That intricate ornamentation is certainly the most remarkable and memorable aspect of the Auditorium Theater’s architecture. 3,500 Edison lightbulbs cast a luminous golden glow across the cavernous hall. Sullivanesque detailing in metal, gold leaf, terra cotta and stencil adorns a multitude of surfaces. This precise, rich work is somehow incredibly elaborate without ever being ostentatious. It harmonizes with Adler’s grand structure, making the entire theater brim with aesthetic grandeur.

Go Take a Tour

I could go on and on about the Auditorium Theater. It brought the Columbian Exposition to Chicago. It played a pivotal role in American political history. The whole structure was shuttered, nearly demolished, and then almost converted into a parking garage! Countless musicians from the Gilded Age to the Age of Aquarius have harnessed its acoustic powers. Yet nothing I write can match the full majestic experience of entering the Auditorium Theater and experiencing Adler and Sullivan’s timeless creation. Go take a tour and then we can rave together.

– Alex Bean, Content Manager and Tour Guide


Chicago Detours is a boutique tour company passionate about connecting people to places and each other through the power of storytelling. We bring curious people to explore, learn and interact with Chicago’s history, architecture and culture through in-person private group tourscontent production, and virtual tours.


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Private Tour Coordinator and Tour Guide

There is no shortage of things to discover in Chicago—I love being an urban explorer and uncovering its hidden places. I have an MA in Public History from Loyola University Chicago, and I have worked as a museum educator and kindergarten teacher. My desire to learn new things fuels my passion for educating others, which I get to experience every day as a Chicago tour guide. I live in the northern neighborhood of Rogers Park.

“Our guide Ellen was exceptional and gifted with a great personal touch.”


Tour Guide

Whether you are a first-time visitor or a lifelong resident, the vibrant history and modern majesty of Chicago never ceases to amaze. I’m a graduate of Columbia College with an M.A. in Interdisciplinary Art. I’ve worked for many years as an educator at City Colleges of Chicago. As tour guide at Chicago Detours, I integrate my enthusiasm for culture and architecture with my passion as an educator. West Town/Noble Square area is home for me.

“Jen was a perfect storyteller and kept us spellbound for hours.”


Tour Guide

With our Chicago neighborhoods, vibrant cultural institutions and nearly two centuries of larger-than-life stories, there’s never a dull moment here! I’m a fifth generation Chicagoan and a graduate of Washington University in St. Louis. In addition to guiding tours, I’m a creative writer and amateur genealogist. I also enjoy the city’s dynamic theater scene. You can also read overlooked stories from 19th-century newspapers on my “Second Glance History” blog. I live in River North.


Tour Guide

Chicago is unique as it always evolves into the future while holding on to the past. I’m fascinated by how people latch on to old architecture but happily pave over others. My background is in theater and performance and I’ve been a tour guide here for more than 10 years. Currently I’m finishing my Master’s in Public History at Loyola University because I love to teach the history of this scrappy city. I’m in the Edgewater neighborhood.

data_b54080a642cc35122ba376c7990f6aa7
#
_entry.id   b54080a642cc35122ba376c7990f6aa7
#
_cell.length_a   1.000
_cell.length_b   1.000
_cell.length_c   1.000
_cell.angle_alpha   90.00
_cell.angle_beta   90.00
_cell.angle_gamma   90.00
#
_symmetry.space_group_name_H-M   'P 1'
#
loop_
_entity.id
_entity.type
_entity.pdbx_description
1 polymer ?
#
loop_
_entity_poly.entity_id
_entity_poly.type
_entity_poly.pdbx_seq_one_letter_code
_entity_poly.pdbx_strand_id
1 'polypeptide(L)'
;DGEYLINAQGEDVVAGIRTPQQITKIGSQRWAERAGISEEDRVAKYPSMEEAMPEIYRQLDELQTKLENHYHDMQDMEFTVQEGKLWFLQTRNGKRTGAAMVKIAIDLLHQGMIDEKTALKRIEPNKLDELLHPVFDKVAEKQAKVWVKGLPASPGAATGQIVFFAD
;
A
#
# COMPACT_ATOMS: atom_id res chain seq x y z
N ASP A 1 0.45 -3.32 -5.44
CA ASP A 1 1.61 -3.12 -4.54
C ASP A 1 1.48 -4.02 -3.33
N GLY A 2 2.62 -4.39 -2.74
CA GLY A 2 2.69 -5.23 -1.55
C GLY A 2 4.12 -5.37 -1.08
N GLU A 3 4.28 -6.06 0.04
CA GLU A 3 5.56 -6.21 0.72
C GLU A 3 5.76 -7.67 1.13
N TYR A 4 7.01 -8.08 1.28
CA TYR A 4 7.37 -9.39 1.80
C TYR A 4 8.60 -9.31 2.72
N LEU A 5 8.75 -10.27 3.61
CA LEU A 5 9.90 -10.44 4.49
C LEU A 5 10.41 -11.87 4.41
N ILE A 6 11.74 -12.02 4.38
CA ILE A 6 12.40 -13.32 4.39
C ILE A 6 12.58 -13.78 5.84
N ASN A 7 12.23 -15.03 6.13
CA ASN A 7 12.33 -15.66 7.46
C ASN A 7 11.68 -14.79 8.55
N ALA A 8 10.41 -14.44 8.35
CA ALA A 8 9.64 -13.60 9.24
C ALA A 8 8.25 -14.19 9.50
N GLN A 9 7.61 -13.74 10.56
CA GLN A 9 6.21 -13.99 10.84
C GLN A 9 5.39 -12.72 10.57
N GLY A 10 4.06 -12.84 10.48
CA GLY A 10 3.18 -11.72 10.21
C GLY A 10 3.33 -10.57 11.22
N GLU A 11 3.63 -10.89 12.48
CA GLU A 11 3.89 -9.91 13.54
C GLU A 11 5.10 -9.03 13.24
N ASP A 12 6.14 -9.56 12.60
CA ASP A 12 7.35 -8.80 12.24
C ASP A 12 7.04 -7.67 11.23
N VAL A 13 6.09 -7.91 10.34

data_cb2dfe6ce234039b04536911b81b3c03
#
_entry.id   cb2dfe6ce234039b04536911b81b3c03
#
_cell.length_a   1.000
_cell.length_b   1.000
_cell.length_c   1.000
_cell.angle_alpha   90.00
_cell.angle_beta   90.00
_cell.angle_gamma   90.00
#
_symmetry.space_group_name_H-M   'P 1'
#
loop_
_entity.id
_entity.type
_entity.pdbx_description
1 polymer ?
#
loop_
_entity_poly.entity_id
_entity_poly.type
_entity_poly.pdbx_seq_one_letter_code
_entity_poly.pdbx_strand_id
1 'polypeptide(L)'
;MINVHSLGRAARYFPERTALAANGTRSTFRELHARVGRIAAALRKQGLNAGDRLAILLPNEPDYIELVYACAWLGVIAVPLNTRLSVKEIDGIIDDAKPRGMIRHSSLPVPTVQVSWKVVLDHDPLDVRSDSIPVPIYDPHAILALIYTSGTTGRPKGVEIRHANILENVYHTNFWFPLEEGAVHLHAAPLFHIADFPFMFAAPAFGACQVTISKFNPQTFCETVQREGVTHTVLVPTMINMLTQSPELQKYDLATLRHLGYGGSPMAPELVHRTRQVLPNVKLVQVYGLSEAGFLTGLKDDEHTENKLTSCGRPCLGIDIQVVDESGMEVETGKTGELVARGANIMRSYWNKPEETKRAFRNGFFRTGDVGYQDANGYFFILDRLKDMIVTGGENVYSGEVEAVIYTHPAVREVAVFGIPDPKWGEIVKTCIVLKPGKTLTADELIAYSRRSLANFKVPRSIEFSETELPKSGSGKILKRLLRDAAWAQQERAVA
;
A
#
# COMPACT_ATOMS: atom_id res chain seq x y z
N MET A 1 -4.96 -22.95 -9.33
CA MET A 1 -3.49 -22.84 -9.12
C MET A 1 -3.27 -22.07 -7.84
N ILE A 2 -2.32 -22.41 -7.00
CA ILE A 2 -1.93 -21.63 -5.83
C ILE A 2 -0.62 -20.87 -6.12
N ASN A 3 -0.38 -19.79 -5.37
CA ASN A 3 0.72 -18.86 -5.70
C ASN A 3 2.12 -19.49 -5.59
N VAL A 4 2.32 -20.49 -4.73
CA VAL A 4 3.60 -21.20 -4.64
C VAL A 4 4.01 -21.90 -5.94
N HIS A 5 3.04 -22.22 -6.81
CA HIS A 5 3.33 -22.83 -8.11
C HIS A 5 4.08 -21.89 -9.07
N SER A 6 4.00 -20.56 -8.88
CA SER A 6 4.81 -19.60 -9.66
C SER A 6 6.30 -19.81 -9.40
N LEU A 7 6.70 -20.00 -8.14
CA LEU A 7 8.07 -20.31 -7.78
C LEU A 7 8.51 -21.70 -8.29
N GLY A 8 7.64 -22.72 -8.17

Operations Coordinator and Tour Guide

Chicago’s history is so fascinating, you could spend a lifetime uncovering its secrets…I’m willing to give it a try! I have an M.A. in US History from the University of Nevada-Las Vegas and then pursued doctoral studies in Urban History at the University of Illinois at Chicago. I love to learn new aspects of Chicago’s rich history and then share my knowledge as a tour guide with Chicago Detours. I live in Ravenswood.

“Marie was a bubbling fountain of information and contagious enthusiasm.”


Operations Coordinator and Tour Guide

As a fourth generation Chicagoan, I have been living and loving Chicago by bike, on foot, public transit or automobile. I am a graduate of UIC where through the College of Urban Planning and Public Affairs, began my eagerness to understand the nature, history and impacts of urban planning and development. It is incredibly rewarding to give back to this wonderful city by helping out in the office of Chicago Detours. I live in the incredibly diverse neighborhood of Albany Park.
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Content Manager and Tour Guide

Chicago has so many neighborhoods, buildings, and by-ways that it’s hard to go long without seeing something new, or something familiar from a new angle. I studied Cinema History for my M.A. from the University of Chicago. I’ve worked as a culture writer for various publications and as an educator of the humanities at the City Colleges of Chicago. I’m thrilled to share my love of this city’s busy past and unique architectural spaces with Chicago Detours. I live in the Chicago neighborhood of Lincoln Park.

“Alex was fascinating to listen to. He clearly knows his history and it shows.”
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Amanda Scotese

Executive Director and Tour Guide

I’m an interpreter of personal stories from the past and the city’s landscape. I love to imagine what originally happened inside old unmarked buildings, and what forces have shaped their design. I studied Chicago history, architectural history, and anything Chicago-related through my M.A. in the Humanities at the University of Chicago. My love for stories was enriched by my B.A. in Literature from the University of Michigan. I’ve written travel articles for publications like Rick Steves’ Italy best-selling travel guides, the San Francisco Bay Guardian, and The Chicago Food Encyclopedia. I live in the Chicago neighborhood of West Avondale.